Open Access Highly Accessed Methodology article

Differential expression analysis for paired RNA-seq data

Lisa M Chung1*, John P Ferguson2, Wei Zheng3, Feng Qian4, Vincent Bruno5, Ruth R Montgomery4 and Hongyu Zhao1*

Author Affiliations

1 Department of Biostatistics, Yale School of Public Health, New Haven, Connecticut, USA

2 Department of Statistics, George Washington University, Washington, DC, USA

3 Novartis Institutes for BioMedical Research, Cambridge, Massachusetts, USA

4 Section of Rheumatology, Yale School of Medicine, New Haven, Connecticut, USA

5 Department of Microbiology and Immunology, University of Maryland School of Medicine, Baltimore, Maryland, USA

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BMC Bioinformatics 2013, 14:110  doi:10.1186/1471-2105-14-110

Published: 27 March 2013



RNA-Seq technology measures the transcript abundance by generating sequence reads and counting their frequencies across different biological conditions. To identify differentially expressed genes between two conditions, it is important to consider the experimental design as well as the distributional property of the data. In many RNA-Seq studies, the expression data are obtained as multiple pairs, e.g., pre- vs. post-treatment samples from the same individual. We seek to incorporate paired structure into analysis.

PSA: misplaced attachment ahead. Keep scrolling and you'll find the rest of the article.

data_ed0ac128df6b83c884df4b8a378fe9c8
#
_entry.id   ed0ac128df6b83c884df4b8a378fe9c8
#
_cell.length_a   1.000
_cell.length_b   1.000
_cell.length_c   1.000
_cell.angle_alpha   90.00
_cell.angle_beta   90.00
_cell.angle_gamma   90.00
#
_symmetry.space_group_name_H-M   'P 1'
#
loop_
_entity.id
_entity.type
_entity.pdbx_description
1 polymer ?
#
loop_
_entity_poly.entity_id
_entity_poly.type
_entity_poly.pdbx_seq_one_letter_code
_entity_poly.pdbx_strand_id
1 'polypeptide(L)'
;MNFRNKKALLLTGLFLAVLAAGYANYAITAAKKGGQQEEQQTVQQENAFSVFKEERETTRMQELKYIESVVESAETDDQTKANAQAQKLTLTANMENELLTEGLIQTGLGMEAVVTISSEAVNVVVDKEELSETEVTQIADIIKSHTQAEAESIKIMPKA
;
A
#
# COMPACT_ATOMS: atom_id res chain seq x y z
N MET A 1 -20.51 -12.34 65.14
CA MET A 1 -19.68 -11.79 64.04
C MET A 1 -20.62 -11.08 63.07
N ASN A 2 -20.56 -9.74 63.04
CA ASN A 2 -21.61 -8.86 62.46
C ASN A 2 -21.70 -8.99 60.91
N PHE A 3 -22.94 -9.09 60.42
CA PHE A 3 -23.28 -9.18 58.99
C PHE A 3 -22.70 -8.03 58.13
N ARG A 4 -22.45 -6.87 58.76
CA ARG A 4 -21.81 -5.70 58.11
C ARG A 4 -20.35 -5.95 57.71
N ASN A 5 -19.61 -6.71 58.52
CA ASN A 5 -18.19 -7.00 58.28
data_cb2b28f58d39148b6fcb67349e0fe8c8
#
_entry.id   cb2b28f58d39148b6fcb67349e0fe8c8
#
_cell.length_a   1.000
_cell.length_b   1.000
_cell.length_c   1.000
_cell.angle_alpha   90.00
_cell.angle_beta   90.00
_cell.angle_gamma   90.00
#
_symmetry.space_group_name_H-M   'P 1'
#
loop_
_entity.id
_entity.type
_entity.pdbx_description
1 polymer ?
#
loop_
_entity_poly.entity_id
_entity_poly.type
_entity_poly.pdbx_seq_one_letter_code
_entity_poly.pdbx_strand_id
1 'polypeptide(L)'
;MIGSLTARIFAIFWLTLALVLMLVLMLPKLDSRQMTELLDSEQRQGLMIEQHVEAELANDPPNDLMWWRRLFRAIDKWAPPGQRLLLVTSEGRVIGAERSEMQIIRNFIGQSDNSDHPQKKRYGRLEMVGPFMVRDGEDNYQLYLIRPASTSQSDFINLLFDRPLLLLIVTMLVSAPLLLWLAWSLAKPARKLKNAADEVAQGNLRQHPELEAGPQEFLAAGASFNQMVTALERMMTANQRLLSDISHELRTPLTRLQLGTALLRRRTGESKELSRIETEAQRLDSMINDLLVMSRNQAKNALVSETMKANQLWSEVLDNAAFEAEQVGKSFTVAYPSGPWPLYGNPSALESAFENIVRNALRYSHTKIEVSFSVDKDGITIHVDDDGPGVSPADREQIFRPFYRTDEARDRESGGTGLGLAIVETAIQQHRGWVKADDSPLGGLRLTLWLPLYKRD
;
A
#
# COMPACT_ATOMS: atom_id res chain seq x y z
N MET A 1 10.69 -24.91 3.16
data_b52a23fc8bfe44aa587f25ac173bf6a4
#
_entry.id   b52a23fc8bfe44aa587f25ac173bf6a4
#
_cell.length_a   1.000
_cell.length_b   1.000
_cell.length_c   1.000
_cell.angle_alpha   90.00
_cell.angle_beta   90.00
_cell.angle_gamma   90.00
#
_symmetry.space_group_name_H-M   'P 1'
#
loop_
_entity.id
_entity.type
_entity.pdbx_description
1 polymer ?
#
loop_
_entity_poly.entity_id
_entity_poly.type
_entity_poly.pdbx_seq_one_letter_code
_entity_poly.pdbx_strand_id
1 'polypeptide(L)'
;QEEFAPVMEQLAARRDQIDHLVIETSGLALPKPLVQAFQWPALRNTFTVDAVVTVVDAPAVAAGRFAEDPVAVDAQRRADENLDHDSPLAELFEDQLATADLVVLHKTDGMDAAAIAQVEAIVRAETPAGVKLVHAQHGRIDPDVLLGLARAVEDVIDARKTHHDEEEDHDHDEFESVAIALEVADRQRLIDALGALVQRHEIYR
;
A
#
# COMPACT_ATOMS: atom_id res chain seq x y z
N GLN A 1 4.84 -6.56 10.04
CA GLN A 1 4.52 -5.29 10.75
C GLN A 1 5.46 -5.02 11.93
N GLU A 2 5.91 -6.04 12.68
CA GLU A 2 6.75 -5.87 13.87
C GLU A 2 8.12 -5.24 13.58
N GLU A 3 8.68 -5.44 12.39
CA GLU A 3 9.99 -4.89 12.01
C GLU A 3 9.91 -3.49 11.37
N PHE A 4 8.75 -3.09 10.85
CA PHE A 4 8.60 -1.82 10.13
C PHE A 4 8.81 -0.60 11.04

We present a Bayesian hierarchical mixture model for RNA-Seq data to separately account for the variability within and between individuals from a paired data structure. The method assumes a Poisson distribution for the data mixed with a gamma distribution to account variability between pairs. The effect of differential expression is modeled by two-component mixture model. The performance of this approach is examined by simulated and real data.


In this setting, our proposed model provides higher sensitivity than existing methods to detect differential expression. Application to real RNA-Seq data demonstrates the usefulness of this method for detecting expression alteration for genes with low average expression levels or shorter transcript length.